Then TLS reared its ugly head. With Nginx multiplexing requests and fetching certificates on its own, we now had another piece on the board, one also capable of handling certificates. My understanding of how these certificates actually work is still hazy, but if I understand correctly either Nginx or Caddy must handle certificates or both do. While Nginx merely forwards requests to Caddy, I’m unsure of where certificates come into play. If Nginx manages requests, does that mean Caddy is off the hook and that communication is safe without it handling it for itself? Or will Nginx have to adhere to the certificate retrieved by Caddy by somehow listening in on this process and read from certificates retrieved by it before forwarding requests to it?
It’s unclear and will likely take another day or two of research and understanding of security. All the while a little voice in the back of my head is saying “is this necessary? Will Mindbender ever be at risk for attack, and is this a valid way to protect against it? Am I wasting my time?”
Back in April I laid out a 3 month plan for this project that looked like this.
- See here for details.
Out of the 10 points listed, only 6 were accomplished and I’m 1/3 overdue. With Builder, Approval, Manager, and Connector missing and several additional targets introduced along the way. Let’s go through each of them.
|Launcher||X||We transitioned away from the command-line interface (CLI) and into using a graphical user interface (GUI). Functionally similar, the GUI enabled finer control over assets and metadata such as start- and end-frame, the benefit of which hasn’t quite made its way to artists but has shaped the underlying software in ways that can facilitate stability and extensibility down the line - technically these benefits relate to the fact that metadata is no longer part of Windows .bat files but rather part of the asset database.
In contrast to the CLI, the GUI can take on tasks including notifications, browsing and management of tasks relative individual artists, centralised process for I/O such as the downloading of assets without influence of whether your Maya session is alive.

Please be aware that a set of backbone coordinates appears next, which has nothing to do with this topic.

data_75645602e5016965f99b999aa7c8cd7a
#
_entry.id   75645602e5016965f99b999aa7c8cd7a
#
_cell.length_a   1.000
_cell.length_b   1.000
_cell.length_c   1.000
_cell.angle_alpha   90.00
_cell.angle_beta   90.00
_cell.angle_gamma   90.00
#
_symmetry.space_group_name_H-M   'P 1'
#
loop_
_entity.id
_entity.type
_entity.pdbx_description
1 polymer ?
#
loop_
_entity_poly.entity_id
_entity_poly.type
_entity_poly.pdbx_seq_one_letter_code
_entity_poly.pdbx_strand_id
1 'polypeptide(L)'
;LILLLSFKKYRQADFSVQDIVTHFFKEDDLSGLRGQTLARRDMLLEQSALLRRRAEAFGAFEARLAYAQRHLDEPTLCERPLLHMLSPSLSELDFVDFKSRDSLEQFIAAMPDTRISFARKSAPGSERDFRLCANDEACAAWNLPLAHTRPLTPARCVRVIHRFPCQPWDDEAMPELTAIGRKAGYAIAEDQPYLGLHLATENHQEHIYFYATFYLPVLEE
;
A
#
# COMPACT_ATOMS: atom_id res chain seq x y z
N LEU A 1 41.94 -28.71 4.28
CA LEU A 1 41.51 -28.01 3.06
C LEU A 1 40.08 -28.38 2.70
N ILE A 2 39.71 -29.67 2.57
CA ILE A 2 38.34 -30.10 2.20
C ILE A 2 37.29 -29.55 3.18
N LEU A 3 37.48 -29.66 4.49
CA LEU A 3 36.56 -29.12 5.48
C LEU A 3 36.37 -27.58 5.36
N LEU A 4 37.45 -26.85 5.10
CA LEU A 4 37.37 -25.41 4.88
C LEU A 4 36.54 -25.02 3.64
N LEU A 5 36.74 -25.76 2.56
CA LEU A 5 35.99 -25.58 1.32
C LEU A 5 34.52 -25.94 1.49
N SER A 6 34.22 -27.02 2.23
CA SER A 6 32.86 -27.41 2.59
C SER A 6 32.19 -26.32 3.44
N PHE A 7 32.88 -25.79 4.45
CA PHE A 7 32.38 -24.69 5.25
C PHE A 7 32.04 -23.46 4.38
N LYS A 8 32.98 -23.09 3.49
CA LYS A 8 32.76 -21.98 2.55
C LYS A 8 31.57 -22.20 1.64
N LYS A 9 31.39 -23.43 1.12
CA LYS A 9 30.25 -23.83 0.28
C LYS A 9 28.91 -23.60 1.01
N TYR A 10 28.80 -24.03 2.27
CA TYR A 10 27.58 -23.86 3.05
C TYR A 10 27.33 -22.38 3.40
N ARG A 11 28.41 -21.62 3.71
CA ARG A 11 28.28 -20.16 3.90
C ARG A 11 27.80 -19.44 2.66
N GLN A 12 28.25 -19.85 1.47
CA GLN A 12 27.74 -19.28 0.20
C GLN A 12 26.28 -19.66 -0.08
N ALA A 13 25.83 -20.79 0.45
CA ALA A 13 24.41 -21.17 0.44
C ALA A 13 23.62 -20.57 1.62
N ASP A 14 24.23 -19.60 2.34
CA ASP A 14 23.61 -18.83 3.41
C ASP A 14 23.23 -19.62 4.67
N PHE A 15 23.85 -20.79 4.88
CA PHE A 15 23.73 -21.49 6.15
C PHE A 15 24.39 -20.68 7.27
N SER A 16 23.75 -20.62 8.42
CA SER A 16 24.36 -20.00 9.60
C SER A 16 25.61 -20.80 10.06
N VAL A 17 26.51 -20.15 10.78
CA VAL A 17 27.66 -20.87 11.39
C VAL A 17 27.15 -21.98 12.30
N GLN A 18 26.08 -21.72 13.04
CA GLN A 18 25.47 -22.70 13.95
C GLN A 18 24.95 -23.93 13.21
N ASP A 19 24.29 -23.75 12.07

|Loader||X||We transitioned from listing files on disk to listing assets in a database and enabled use of the Loader from another office, without actually having any files present on disk. This further enabled the ability to make an asset available offline, the topic of this week. In fact all tools and user interfaces build on-top of this one database which is what makes this pipeline able to operate outside of the office, on any computer, without being limited by the fact that it isn’t within the office.
We’ve also been introduced to the updated GUI by Roy over at Colorbleed.
Under the hood, there is now a plug-in architecture to enable loaders to be written for pipelines that differ from ours, more on this under Avalon below.
|Builder||The implementation for scene building depends on everything we’ve built so far and the difficulty has been knowing when to stop improving upon the foundation and start locking it down in order to get on with building. Creation and Loading has been drastically improved since I got started implementing the Builder, but it has turned it into a mirage. Something moving further and further away the closer it seems.
- See #130 for details.
|Approval||Without building, approval serves little purpose at the moment. Technically, we have the foundation necessary for this plain metadata to be added to any version of any asset, and what we could do as a “tick the box” measure for this feature it have our Loader display something like an icon next to versions marked “approved”. Low hanging fruit.|
|Connector||Shaders have an implicit relationship to models. When loading a shader, the shader is automatically applied to any shaders present in the scene. This is an independent mechanism that we have little control over at the moment. For example, what if you import a model after a shader? How do you affect how connections are made, and can it be made to connect other things? Do other things? For example, connecting a piece of clothing to a character.
Without a known method of connecting assets, the idea of separating assets haven’t entered our workflow which can make it difficult to fully appreciate the power and flexibility of this mechanism. It is also a prerequisite to shot building in which assets are meant for non-interactive load and connection.